Serving Big

Wiregrass Electric personnel respond to hurricane-impacted areas near and far

This Louisiana home suffered major damage from Hurricane Laura.

Throughout a record-setting Atlantic hurricane season in 2020, Wiregrass Electric Cooperative (WEC) personnel proudly served near and far.

Beginning in late August, WEC line crews spent two weeks helping restore power to Louisianans after Hurricane Laura. The last crew left that assignment to help prepare for the local Hurricane Sally response.

Including service by warehouse personnel in a storm-stricken location, WEC professionals spent about a month working in areas hit by hurricanes.

“We’re big enough to serve and small enough to care,” says WEC Chief Operating Officer Brad Kimbro. “Our members can take a lot of pride in our efforts to respond.”

Organizing Regional Response

Many electric cooperatives originated thanks to Rural Electrification Act loans following the Great Depression. Those low-interest loans helped local stakeholders construct power grids where larger companies wouldn’t.

The storm was strong enough to derail these train cars.

As part of the loan process, the federal government required certain construction standards, leading cooperatives across the nation to erect similar power grids. Mutual-aid agreements that pledged assistance to each other in times of need became a natural byproduct for cooperatives, Kimbro says.

Years ago, cooperatives struck their own individual agreements. But over time it became more efficient for state cooperative associations to coordinate large-scale and regional responses.

“The electric cooperative association for Alabama can talk to the electric cooperative association for Louisiana, and they can assess the needs of multiple cooperatives at once and determine what resources are available,” Kimbro says. Involving the Alabama Rural Electric Association of Cooperatives makes the process much more efficient and effective in any response.

While requests for extra linemen are virtually universal following a hurricane landfall, other cooperative employees also may be called to action. For instance, WEC’s Charlie Daugherty served in Baldwin Electric Membership Cooperative’s warehouse for a few weeks after Hurricane Sally’s landfall.

“During Hurricane Michael, we needed several warehouse personnel from other cooperatives,” Kimbro says. “We had five or 10 years of material that went through the warehouse at one time. There weren’t enough local employees to handle that volume. There have been times in the past where cooperatives have needed staking and engineering help or communications help. Basically, any position is available to help another cooperative.”

Local, State Response

WEC crews leave the Hartford office to respond to areas struck by Hurricane Sally in September.

One WEC line crew was working in Louisiana following Hurricane Laura when Hurricane Sally formed in the Gulf of Mexico. While meteorologists were predicting the storm would land near New Orleans, WEC officials called the men home.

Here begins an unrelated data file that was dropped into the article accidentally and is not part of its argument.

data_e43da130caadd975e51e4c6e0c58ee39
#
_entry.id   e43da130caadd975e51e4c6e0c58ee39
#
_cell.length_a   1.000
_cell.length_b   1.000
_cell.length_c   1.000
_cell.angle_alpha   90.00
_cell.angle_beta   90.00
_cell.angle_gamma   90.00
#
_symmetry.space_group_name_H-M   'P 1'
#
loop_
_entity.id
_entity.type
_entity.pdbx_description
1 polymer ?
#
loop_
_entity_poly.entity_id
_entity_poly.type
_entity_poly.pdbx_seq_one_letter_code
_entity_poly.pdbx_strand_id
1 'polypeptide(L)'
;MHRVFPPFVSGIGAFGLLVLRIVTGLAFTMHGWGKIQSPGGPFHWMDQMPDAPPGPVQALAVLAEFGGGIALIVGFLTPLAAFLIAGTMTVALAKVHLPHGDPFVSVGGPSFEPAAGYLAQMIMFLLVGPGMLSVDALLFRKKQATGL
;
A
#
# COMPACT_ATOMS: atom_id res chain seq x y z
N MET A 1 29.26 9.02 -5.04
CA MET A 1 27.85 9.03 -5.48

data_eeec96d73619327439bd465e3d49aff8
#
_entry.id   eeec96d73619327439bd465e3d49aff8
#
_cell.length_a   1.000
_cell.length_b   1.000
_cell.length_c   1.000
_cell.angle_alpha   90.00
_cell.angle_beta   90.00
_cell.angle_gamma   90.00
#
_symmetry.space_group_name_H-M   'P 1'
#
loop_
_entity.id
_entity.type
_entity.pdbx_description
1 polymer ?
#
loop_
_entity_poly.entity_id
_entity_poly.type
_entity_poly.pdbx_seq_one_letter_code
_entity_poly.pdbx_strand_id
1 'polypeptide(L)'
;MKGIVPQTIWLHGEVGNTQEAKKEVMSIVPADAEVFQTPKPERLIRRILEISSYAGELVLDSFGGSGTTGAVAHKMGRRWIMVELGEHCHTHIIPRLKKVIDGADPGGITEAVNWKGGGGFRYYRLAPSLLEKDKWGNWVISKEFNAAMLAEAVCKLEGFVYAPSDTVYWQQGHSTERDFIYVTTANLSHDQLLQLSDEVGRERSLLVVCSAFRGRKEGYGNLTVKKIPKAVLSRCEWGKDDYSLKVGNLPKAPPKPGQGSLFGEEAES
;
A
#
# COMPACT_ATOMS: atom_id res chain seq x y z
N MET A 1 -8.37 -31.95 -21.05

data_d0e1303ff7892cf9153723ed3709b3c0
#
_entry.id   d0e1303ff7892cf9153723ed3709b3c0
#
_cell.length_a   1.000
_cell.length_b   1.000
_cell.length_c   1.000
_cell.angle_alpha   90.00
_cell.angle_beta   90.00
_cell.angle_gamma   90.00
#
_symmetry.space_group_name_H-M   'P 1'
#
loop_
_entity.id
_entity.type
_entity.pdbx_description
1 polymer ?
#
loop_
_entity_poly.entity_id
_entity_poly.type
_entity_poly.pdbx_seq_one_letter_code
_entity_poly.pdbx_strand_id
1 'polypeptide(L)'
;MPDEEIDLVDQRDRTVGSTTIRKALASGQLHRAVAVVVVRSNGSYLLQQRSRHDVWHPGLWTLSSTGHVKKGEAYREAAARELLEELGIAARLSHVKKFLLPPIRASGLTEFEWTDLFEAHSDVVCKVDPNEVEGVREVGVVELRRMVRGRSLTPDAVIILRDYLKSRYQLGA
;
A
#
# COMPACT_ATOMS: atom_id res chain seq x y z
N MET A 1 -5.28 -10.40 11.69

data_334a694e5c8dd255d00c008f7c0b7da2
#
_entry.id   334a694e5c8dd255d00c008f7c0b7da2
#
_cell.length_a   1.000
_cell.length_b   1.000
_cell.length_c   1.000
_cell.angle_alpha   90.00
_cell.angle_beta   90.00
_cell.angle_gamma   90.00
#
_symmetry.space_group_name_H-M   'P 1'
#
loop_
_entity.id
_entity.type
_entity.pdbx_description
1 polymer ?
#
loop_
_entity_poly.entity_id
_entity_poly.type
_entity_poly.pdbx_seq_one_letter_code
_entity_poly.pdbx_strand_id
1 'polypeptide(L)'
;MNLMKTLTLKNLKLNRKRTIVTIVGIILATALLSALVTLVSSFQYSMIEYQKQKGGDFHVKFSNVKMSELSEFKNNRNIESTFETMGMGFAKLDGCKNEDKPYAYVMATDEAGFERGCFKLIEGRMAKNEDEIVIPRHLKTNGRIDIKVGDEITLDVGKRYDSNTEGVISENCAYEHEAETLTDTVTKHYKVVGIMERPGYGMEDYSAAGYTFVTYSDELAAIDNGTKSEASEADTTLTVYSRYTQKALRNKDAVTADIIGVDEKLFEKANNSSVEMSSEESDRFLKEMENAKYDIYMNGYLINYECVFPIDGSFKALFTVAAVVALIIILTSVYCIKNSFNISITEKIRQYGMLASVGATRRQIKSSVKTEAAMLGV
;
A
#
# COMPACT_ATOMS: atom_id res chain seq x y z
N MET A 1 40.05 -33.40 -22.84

The move proved prudent. The Category 2 storm actually made landfall near Gulf Shores, bringing damaging weather to the Wiregrass area.

At the height of the storm, Hurricane Sally caused more than 1,500 WEC members to lose power. Through preparation, hard work, and determination, though, WEC crews restored power locally within a day.

“Fortunately, the storm’s projected stronger wind gusts never really materialized here,” Kimbro says. “I think Sally really showed that our investment in reliability really paid off. We’re constantly working on our right of ways — trimming trees — and investing in better materials and technology.”

WEC’s Tammy Byrd answers a call at the outage operations center during Hurricane Sally.

The quick local response allowed WEC crews to assist in recovery efforts across the state. The day after Sally passed through the area, some WEC linemen assisted South Alabama Electric Cooperative, based in Troy, with repairs. During the course of the next week, WEC crews also served Brewton-based Southern Pine Electric Cooperative and in Baldwin EMC territory.

Had things been worse locally, Kimbro knows WEC employees would have embraced the challenge.

“An electric cooperative employee wears many hats,” he says. “At the end of the day, there are only 66 of us. When situations are at their worst, we have an opportunity to be our best. Sacrifices are made, and sacrifices are expected. Everyone does a good job with that.”

WEC Hurricane Response Timeline

  • August 27: Hurricane Laura makes landfall as a Category 4 storm in Louisiana.
  • August 28: First Wiregrass Electric Cooperative crew departs to assist Beauregard Electric Cooperative with repairs.
  • September 6: Second WEC crew leaves for Louisiana to relieve first crew and continue repairs.
  • September 13: Second crew returns home to prepare for Hurricane Sally.
  • September 15: Hurricane Sally is felt locally as fallen trees cause 1,121 outages on the Coffee Springs substation.
  • September 16: Hurricane Sally makes landfall near Gulf Shores as a Category 2 storm. Local outages peak at roughly 1,500, but power is mostly restored before midnight.
  • September 17: WEC crew assists South Alabama Electric Cooperative with repairs.
  • September 19-20: WEC crew assists Southern Pine Electric Cooperative with repairs.
  • September 21-24: WEC crew assists Baldwin Electric Membership Cooperative with repairs.
  • September 24: WEC crew returns home.
A Wiregrass Electric Cooperative line crew prepares to respond to a hurricane-stricken area in September.